Tomato Prices Soar As Heavy Rains Pound Most Parts of Country: "Nyanya Nusu KSh 20"


Tomato prices in Kenya Traditionally, urban populations are the most significant consumers of this vital ingredient in many Kenyan recipes. They depend on supply from farmlands away from cities and towns. Ordinarily, a sizeable tomato fruit costs KSh 10 or below. Nairobi residents could buy three tomatoes for KSh 20 in high-supply seasons. However, in recent days, several city and urban centres dwellers have been forced to fork out more shillings to get the ingredient and are now afraid that they might begin doing without it. They have been wondering why the commodity's price has more than doubled, with a small fruit going at a minimum of KSh 20 and, in some places, two bigger fruits retailing at KSh 50. Tomato farming in Kenya talked to Hillary Kimutai, a tomato farmer in Moibei Uasin Gishu county, who attributed the high market price to high demand versus low supply. "Because of the rains, farmers planting tomatoes in unmoderated spaces have not been able to harvest much. It is expensive to tend to tomatoes in rainy and cold weather because they are prone to blight. "Few farmers who manage to get them to the market are selling them expensively because of the high cost of production they incurred. It is unusually a low season for tomatoes," Kimutai explained. Cost of producing tomatoes in Kenya Kimutai also attributed the high market prices to unscrupulous brokers, making the scarcity a fruitful venture for themselves by hoarding and exaggerating the costs. "Brokers have been exploiting farmers on one end and consumers on the other. Farmers who felt the venture was not profitable quit to farm other crops, thus the dip in production," added Kimutai. Some Kenyans on social media said they have begun bypassing the ingredient and, in its place, settling on affordable options. "Bora mafuta iko na onions (provided I have cooking oil and onions)," Faith Kwoba reacted to's query on the hiked prices of tomatoes. Kizito Mayende was surprised that some Kenyans were still buying tomatoes in the current economy, where prices of most basic commodities have increased. "Kwani kuna watu bado mnabuy nyanya na hii economy? (You mean some people are still buying tomatoes with this state of the economy?) He posed. The high price of tomatoes was last recorded in 2020, during the COVID-19 pandemic.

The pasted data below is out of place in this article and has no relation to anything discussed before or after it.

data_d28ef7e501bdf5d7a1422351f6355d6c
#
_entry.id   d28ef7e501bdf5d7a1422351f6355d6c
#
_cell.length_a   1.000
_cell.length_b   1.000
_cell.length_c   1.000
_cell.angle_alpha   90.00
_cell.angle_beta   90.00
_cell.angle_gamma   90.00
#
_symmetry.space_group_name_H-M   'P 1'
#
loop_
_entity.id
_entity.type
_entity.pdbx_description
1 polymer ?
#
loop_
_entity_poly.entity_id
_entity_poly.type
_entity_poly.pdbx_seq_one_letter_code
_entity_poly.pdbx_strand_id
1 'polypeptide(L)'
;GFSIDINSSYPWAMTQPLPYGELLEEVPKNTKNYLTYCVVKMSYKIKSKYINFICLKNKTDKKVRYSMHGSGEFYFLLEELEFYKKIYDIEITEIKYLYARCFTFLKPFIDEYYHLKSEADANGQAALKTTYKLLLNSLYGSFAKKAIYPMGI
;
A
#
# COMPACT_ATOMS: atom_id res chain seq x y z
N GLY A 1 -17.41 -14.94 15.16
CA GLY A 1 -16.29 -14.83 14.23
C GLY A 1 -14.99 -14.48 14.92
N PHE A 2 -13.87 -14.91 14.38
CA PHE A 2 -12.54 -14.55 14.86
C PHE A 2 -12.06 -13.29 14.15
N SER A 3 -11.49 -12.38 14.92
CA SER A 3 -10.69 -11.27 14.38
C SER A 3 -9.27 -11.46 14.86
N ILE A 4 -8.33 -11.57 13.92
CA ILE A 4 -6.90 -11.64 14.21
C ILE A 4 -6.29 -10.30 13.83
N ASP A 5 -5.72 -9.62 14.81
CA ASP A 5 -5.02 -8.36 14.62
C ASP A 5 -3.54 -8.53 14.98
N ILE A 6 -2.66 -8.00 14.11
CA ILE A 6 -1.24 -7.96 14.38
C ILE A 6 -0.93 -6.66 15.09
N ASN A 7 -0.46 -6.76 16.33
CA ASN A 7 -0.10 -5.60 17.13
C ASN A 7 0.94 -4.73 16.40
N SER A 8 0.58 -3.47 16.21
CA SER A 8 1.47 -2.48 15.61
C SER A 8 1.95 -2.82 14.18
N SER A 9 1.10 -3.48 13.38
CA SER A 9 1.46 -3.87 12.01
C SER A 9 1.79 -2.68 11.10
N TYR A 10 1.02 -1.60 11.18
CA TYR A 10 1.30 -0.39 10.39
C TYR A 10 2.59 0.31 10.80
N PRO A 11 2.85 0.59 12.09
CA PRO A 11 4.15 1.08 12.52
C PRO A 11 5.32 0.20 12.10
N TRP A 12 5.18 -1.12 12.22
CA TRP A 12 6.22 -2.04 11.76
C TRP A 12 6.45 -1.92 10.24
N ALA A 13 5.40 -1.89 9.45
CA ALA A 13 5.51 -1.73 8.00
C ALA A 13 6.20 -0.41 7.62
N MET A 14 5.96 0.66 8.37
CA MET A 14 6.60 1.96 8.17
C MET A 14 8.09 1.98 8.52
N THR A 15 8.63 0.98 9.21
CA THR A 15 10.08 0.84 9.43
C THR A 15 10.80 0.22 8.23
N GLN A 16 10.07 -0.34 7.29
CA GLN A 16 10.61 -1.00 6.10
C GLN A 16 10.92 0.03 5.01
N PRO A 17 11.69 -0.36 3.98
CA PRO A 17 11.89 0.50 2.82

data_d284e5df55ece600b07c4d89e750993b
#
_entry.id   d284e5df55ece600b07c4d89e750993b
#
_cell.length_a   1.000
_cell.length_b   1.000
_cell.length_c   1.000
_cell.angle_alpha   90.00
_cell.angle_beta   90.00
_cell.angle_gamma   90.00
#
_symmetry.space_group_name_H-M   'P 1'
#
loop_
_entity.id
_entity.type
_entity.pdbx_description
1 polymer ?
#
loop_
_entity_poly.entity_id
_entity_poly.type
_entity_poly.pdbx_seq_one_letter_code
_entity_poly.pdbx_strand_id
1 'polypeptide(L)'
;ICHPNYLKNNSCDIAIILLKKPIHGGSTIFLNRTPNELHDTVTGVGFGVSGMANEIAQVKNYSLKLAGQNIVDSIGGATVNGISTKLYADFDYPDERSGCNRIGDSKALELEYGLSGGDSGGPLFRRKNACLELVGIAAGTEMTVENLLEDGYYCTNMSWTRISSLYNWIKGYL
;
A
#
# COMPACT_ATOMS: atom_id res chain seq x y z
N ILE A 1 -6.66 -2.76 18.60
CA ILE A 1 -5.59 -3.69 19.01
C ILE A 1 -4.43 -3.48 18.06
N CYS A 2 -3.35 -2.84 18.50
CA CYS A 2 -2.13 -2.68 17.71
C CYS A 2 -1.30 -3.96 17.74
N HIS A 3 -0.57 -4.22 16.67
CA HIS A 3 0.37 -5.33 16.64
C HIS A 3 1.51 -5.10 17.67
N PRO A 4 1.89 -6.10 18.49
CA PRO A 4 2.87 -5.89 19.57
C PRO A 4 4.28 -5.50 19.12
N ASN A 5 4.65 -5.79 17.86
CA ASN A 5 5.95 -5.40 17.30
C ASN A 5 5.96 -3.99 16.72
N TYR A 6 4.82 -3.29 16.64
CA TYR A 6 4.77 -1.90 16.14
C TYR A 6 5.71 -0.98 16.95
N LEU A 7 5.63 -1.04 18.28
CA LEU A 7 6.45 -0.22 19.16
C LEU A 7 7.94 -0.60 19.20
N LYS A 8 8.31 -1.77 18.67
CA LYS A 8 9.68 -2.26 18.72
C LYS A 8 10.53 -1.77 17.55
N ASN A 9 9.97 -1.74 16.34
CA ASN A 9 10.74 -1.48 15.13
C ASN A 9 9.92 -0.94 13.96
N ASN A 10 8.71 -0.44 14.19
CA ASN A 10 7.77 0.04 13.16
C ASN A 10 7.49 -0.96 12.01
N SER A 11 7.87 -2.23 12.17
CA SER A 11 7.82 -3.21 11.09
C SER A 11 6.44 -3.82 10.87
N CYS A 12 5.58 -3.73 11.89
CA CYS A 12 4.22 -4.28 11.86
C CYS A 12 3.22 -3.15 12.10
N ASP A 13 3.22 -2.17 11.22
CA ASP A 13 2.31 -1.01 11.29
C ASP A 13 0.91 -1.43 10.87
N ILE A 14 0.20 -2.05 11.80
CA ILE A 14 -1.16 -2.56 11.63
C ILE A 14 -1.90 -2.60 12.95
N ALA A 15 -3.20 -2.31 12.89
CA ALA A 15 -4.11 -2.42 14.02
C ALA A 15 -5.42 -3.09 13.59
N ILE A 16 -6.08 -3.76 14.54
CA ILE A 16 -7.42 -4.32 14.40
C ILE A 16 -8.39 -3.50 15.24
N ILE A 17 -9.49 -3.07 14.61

BY  Michael Ollinga Oruko 

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